It has been shown11 that the quality of slices obtained in warm conditions is superior when compared with those prepared with cold conditions, provided that the slicer blade has minimal vertical vibration. Slicing in physiological temperature may prevent physiological artifacts caused by the low temperature, such as those related to changes in metabolic processes17-19 that may manifest in aberrations of single-cell as well as network behavior. Furthermore, even though the slicing procedure should obviously be completed without unnecessary delays, there is no need to hurry with the slicing (as it is when slicing in ice-cold conditions in order to finish cutting before solutions become too warm, and to prevent the damage from long-lasting freezing of the tissue). Thus, slower cutting speeds can be used. This can be beneficial in case of slicing very delicate structures. Last, omitting the cooling step of both the solutions and of the brain significantly reduces the amount of time required for the procedure as well as its complexity. The cooling of the solution to ice-cold temperature requires roughly 40 min more than the warming of the solution to physiological temperature, leaving more time for the experiment itself.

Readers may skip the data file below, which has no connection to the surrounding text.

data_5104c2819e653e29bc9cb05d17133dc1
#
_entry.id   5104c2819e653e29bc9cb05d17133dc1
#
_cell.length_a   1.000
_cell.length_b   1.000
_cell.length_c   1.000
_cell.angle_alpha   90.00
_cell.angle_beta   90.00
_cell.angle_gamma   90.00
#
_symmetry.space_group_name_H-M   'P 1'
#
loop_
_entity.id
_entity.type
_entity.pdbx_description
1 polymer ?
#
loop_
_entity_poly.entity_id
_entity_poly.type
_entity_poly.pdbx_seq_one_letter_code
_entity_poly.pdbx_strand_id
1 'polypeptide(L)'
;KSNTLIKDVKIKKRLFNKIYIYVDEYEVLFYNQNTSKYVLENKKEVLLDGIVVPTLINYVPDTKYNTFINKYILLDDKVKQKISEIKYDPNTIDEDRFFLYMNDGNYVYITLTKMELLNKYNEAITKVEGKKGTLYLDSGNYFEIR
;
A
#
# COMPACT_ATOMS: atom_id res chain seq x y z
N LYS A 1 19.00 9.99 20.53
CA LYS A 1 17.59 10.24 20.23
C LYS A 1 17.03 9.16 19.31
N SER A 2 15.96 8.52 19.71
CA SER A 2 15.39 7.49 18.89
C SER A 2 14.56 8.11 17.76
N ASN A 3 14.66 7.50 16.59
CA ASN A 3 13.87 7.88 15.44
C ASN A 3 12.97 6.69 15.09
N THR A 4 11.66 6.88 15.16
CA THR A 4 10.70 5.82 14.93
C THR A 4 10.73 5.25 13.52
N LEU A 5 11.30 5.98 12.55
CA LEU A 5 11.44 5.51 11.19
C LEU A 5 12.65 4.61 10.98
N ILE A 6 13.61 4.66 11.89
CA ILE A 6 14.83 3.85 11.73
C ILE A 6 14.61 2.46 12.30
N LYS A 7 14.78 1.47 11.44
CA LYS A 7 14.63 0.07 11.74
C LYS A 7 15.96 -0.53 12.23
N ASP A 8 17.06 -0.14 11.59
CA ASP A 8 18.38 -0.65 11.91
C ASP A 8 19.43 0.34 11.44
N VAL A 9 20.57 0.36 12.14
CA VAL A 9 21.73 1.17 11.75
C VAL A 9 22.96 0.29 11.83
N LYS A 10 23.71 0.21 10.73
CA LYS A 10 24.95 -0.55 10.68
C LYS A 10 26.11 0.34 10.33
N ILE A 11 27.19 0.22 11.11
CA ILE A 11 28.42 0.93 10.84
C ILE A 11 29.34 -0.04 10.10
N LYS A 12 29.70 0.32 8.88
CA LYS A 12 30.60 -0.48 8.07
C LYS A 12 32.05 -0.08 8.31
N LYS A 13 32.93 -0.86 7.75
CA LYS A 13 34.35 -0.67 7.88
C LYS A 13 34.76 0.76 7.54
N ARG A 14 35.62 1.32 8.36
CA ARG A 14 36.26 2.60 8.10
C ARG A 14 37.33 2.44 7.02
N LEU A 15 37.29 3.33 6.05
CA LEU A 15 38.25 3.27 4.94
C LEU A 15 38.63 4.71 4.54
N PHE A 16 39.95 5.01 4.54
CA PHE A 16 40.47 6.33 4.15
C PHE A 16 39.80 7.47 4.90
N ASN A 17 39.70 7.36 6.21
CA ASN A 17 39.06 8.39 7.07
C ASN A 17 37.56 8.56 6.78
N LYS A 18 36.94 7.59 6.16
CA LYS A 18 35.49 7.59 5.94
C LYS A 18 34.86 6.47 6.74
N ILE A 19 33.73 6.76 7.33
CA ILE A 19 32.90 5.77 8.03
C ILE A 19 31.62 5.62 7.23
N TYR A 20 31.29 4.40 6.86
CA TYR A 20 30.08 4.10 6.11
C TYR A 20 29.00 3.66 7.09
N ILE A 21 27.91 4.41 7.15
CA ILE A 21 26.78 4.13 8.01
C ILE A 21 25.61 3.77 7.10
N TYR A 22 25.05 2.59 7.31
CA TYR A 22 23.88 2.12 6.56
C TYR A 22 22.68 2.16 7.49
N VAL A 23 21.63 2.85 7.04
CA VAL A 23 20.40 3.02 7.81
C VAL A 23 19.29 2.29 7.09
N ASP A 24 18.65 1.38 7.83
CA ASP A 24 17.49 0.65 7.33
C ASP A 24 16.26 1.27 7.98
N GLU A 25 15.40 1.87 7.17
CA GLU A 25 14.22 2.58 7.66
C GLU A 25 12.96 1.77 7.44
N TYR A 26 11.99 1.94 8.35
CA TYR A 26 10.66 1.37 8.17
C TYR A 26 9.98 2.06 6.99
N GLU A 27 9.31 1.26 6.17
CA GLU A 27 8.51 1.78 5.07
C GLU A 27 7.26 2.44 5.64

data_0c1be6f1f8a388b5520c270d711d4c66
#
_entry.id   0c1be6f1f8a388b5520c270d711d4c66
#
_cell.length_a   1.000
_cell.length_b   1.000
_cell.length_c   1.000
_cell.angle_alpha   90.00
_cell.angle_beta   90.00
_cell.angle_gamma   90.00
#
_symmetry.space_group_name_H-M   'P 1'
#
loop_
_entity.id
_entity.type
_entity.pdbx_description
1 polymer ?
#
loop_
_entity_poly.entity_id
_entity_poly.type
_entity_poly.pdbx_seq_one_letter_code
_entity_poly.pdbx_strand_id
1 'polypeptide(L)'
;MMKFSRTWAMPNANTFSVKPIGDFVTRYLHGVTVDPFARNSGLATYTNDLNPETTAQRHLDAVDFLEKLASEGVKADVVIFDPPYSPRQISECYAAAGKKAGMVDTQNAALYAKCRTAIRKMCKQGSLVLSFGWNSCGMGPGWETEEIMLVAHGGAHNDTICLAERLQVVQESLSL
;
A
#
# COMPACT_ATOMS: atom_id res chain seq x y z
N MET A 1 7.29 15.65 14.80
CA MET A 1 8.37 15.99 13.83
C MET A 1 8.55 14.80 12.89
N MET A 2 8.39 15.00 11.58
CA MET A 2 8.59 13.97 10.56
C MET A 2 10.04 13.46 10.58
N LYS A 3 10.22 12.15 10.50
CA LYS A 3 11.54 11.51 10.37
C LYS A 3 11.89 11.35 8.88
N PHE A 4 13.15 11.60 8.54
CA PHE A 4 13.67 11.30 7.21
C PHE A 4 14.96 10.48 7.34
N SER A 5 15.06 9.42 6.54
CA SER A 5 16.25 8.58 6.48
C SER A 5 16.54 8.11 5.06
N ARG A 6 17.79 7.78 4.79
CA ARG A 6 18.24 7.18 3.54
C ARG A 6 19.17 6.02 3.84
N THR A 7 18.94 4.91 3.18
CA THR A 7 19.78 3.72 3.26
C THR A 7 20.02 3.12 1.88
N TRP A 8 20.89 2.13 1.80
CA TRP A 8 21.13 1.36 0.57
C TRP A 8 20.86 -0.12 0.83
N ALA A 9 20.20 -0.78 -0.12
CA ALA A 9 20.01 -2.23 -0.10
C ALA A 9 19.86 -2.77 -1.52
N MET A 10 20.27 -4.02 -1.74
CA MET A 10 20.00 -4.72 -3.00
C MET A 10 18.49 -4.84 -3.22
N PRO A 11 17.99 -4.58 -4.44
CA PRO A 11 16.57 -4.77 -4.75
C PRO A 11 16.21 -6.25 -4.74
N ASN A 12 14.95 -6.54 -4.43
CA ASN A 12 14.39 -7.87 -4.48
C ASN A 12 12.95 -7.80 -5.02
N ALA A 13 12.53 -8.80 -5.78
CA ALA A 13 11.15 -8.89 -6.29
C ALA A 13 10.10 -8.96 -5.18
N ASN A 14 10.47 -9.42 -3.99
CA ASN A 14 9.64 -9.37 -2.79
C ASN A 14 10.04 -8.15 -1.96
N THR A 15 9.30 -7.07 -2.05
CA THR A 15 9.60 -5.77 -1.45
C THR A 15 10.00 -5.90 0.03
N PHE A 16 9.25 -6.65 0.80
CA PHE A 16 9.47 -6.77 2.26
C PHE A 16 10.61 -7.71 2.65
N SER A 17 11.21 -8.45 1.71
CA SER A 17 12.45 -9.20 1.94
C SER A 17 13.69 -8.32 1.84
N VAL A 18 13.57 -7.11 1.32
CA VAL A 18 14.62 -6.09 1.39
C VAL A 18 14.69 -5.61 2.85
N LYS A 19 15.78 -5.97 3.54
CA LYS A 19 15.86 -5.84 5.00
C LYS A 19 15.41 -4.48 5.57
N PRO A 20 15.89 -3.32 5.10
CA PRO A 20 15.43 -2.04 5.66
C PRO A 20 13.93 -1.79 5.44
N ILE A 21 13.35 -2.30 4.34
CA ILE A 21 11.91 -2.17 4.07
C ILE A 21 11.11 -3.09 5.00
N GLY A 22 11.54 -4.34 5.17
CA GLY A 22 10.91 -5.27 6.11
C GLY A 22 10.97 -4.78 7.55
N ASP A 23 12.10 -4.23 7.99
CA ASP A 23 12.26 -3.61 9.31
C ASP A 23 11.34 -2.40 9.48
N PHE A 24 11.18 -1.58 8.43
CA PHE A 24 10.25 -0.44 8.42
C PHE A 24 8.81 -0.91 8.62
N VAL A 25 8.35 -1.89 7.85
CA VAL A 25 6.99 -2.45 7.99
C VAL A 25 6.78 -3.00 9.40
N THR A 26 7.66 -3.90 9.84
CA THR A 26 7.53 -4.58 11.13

It has been shown20 that the intensity of fluorescence in cortical neurons in GAD67-GFP mice is stronger when examining slices cut in 20 °C compared with those cut in 0 °C. This further supports the notion that slicing in ice-cold temperature exerts a harmful inﬂuence on the viability of neurons. On the other hand, in the same paper it was shown that the density of fluorescent neurons was reduced in sliced obtained at 37 °C compared to those cut at 20 °C. The controversy with the results might arise from the fact that the z-deflection was not taken under considerations. As mentioned above, the z-deflection has a strong influence on the tissue quality when slicing in physiological temperature, in addition to the quality of the blade and the speed and other settings of the slicer.